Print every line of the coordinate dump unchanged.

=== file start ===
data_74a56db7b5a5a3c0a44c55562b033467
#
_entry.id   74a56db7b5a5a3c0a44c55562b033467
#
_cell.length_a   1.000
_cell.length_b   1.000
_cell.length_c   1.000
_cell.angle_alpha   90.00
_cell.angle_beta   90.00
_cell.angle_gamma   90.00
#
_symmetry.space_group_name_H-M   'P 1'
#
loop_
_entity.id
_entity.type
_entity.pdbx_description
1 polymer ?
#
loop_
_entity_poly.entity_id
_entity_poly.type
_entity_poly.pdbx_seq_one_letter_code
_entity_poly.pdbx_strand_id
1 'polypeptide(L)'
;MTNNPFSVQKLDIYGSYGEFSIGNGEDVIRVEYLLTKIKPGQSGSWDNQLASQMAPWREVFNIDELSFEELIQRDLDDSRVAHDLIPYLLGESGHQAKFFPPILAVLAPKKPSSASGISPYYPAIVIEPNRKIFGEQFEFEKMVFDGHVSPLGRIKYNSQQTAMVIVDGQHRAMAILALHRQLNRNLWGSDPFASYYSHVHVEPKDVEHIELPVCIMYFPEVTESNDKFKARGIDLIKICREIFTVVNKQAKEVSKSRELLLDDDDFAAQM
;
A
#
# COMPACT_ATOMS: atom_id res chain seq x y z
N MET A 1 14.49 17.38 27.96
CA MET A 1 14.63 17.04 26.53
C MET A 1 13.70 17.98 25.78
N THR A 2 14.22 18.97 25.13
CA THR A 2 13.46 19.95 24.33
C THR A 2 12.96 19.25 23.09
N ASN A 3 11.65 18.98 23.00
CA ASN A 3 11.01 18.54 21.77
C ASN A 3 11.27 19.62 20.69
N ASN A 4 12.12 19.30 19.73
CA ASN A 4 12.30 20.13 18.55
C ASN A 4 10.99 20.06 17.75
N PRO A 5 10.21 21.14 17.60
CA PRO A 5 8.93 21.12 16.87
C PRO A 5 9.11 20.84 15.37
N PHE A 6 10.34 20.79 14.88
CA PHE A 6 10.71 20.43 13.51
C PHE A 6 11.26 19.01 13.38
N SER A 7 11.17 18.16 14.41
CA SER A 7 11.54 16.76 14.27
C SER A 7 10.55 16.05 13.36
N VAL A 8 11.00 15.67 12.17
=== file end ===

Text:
data_74a56db7b5a5a3c0a44c55562b033467
#
_entry.id   74a56db7b5a5a3c0a44c55562b033467
#
_cell.length_a   1.000
_cell.length_b   1.000
_cell.length_c   1.000
_cell.angle_alpha   90.00
_cell.angle_beta   90.00
_cell.angle_gamma   90.00
#
_symmetry.space_group_name_H-M   'P 1'
#
loop_
_entity.id
_entity.type
_entity.pdbx_description
1 polymer ?
#
loop_
_entity_poly.entity_id
_entity_poly.type
_entity_poly.pdbx_seq_one_letter_code
_entity_poly.pdbx_strand_id
1 'polypeptide(L)'
;MTNNPFSVQKLDIYGSYGEFSIGNGEDVIRVEYLLTKIKPGQSGSWDNQLASQMAPWREVFNIDELSFEELIQRDLDDSRVAHDLIPYLLGESGHQAKFFPPILAVLAPKKPSSASGISPYYPAIVIEPNRKIFGEQFEFEKMVFDGHVSPLGRIKYNSQQTAMVIVDGQHRAMAILALHRQLNRNLWGSDPFASYYSHVHVEPKDVEHIELPVCIMYFPEVTESNDKFKARGIDLIKICREIFTVVNKQAKEVSKSRELLLDDDDFAAQM
;
A
#
# COMPACT_ATOMS: atom_id res chain seq x y z
N MET A 1 14.49 17.38 27.96
CA MET A 1 14.63 17.04 26.53
C MET A 1 13.70 17.98 25.78
N THR A 2 14.22 18.97 25.13
CA THR A 2 13.46 19.95 24.33
C THR A 2 12.96 19.25 23.09
N ASN A 3 11.65 18.98 23.00
CA ASN A 3 11.01 18.54 21.77
C ASN A 3 11.27 19.62 20.69
N ASN A 4 12.12 19.30 19.73
CA ASN A 4 12.30 20.13 18.55
C ASN A 4 10.99 20.06 17.75
N PRO A 5 10.21 21.14 17.60
CA PRO A 5 8.93 21.12 16.87
C PRO A 5 9.11 20.84 15.37
N PHE A 6 10.34 20.79 14.88
CA PHE A 6 10.71 20.43 13.51
C PHE A 6 11.26 19.01 13.38
N SER A 7 11.17 18.16 14.41
CA SER A 7 11.54 16.76 14.27
C SER A 7 10.55 16.05 13.36
N VAL A 8 11.00 15.67 12.17